The castle and flooded streets in the town of Lugo, near Ravenna, on May 18, 2023, after flooding across Italy’s northern Emilia Romagna region. (Photo by Federico SCOPPA / AFP)

Martin Scorsese and world-class screenings in Rome

American director Martin Scorsese will be in Rome on Tuesday, May 30th to present Carte Blanche, a collection of five critically acclaimed titles from his extensive filmography.

The event will take place at the outdoor Ettore Scola Theatre in Villa Borghese at 9pm and will be followed by a screening of Mean Streets, one of Scorsese’s best-known works. Entry will be free of charge. 

READ ALSO: Eight things you can do in Rome for free

The entire Carte Blanche collection will be screened at the Ettore Scola Theatre from Monday, May 29th to Sunday, June 4th.

Info on show times and tickets can be found here.


Roma faces Sevilla in Europa League final

AS Roma will take on Spanish side Sevilla on Wednesday, May 31st in the final act of this year’s UEFA Europa League, the second-most prestigious European football competition after the Champions League.

After winning the UEFA Conference League last year, Jose Mourinho’s team will now try to secure another European title in Wednesday’s Budapest showdown.

The match will be screened on Rai1 (channel 1 on Italian TV), with kickoff scheduled for 9pm.

Rome residents can expect city-wide celebrations and late-night parties if the giallorossi win.

Venice Boat Show

TheSalone Nautico, one of Italy’s biggest boating fairs, will return to Venice on Wednesday, May 31st.

The six-day event showcases some 300 vessels from Italy and abroad within the confines of the iconic Arsenale, a complex of former military shipyards repurposed as a large-scale exhibition space.

Tickets are 15 euros each and can be bought here.


Public holiday

June 2nd is Italy’s Republic Day, or Festa della Repubblica, a national public holiday commemorating the day in 1946 when Italians voted to abolish the monarchy in favour of the current constitutional republic.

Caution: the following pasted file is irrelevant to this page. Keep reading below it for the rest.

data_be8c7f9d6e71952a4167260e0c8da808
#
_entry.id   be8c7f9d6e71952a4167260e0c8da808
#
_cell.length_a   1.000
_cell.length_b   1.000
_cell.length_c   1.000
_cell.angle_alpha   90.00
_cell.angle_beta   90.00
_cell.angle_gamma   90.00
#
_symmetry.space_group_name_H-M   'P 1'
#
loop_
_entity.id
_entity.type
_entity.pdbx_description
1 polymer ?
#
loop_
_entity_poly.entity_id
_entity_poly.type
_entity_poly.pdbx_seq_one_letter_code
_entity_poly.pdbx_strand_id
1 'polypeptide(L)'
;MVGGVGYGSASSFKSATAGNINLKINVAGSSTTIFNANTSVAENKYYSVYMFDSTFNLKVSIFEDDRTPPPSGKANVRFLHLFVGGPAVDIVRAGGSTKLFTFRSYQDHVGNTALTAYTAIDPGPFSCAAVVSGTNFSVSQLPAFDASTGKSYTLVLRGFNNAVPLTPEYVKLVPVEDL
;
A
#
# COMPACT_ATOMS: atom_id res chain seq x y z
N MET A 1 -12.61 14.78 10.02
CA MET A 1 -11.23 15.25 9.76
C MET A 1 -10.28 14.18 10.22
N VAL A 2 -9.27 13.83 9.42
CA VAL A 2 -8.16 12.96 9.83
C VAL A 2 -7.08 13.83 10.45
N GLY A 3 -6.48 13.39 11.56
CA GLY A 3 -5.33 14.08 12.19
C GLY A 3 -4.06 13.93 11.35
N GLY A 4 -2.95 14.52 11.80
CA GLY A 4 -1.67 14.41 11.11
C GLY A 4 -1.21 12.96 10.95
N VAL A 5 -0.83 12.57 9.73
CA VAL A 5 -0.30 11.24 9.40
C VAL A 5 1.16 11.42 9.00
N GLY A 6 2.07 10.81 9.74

This year it’s also the start of a three-day weekend for many, as it conveniently falls on a Friday.

READ ALSO: What to expect on Italy’s Republic Day 2023

The extra day off work is traditionally an opportunity to go to the beach, so expect so see plenty of picnic bags and ombrelloni if the weather permits it.

But those aren’t the only things you may come across on June 2nd. From official celebrations to shop closures and reduced public transport, you can find out more about what happens on Republic Day here.


Airport staff strike

Airline passengers travelling to or from Italy are once set to face disruption on Sunday, June 4th as handling staff at airports around the country plan to take part in a 24-hour walkout.

As at least four of Italy’s largest transport workers’ unions are involved in the strike, the protest is expected to cause at least some disruption at all of Italy’s major airports, especially at check-in desks and baggage collection points.

Staff from several airlines, including Volotea, American Airlines and Emirates, are also set to hold separate protests on this date, which may result in significant flight delays or cancellations.

You can find out more about the strike here.

Free museum openings

People all around Italy will be able to visit museums and archaeological sites free of charge on Sunday, June 4th under the popular Domenica al Museo or ‘free museum Sundays’ scheme.

READ ALSO: What you need to know about Italy’s free museum Sundays

The scheme applies to hundreds of state-run sites, including world-famous attractions the like the Colosseum, Pompeii, Florence’s Galleria dell’Accademia, the Reggia di Caserta and Trieste’s Miramare Castle.

Find more information about how it works in our article HERE.